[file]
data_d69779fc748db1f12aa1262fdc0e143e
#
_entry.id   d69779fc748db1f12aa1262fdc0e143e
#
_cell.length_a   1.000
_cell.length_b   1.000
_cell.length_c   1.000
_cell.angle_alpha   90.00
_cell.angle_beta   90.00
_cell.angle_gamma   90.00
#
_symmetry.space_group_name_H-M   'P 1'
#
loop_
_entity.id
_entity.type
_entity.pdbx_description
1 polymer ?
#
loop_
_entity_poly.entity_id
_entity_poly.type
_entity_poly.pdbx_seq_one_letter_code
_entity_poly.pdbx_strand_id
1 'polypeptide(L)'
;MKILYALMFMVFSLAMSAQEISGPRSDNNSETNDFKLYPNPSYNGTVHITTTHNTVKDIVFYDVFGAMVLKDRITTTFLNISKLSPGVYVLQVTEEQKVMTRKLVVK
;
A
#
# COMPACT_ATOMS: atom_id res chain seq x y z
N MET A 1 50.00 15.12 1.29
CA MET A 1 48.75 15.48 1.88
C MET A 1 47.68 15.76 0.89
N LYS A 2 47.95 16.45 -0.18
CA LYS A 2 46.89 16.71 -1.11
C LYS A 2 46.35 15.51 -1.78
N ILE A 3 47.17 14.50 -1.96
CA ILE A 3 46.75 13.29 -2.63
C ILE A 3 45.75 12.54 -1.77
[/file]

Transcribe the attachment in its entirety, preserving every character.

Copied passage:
data_d69779fc748db1f12aa1262fdc0e143e
#
_entry.id   d69779fc748db1f12aa1262fdc0e143e
#
_cell.length_a   1.000
_cell.length_b   1.000
_cell.length_c   1.000
_cell.angle_alpha   90.00
_cell.angle_beta   90.00
_cell.angle_gamma   90.00
#
_symmetry.space_group_name_H-M   'P 1'
#
loop_
_entity.id
_entity.type
_entity.pdbx_description
1 polymer ?
#
loop_
_entity_poly.entity_id
_entity_poly.type
_entity_poly.pdbx_seq_one_letter_code
_entity_poly.pdbx_strand_id
1 'polypeptide(L)'
;MKILYALMFMVFSLAMSAQEISGPRSDNNSETNDFKLYPNPSYNGTVHITTTHNTVKDIVFYDVFGAMVLKDRITTTFLNISKLSPGVYVLQVTEEQKVMTRKLVVK
;
A
#
# COMPACT_ATOMS: atom_id res chain seq x y z
N MET A 1 50.00 15.12 1.29
CA MET A 1 48.75 15.48 1.88
C MET A 1 47.68 15.76 0.89
N LYS A 2 47.95 16.45 -0.18
CA LYS A 2 46.89 16.71 -1.11
C LYS A 2 46.35 15.51 -1.78
N ILE A 3 47.17 14.50 -1.96
CA ILE A 3 46.75 13.29 -2.63
C ILE A 3 45.75 12.54 -1.77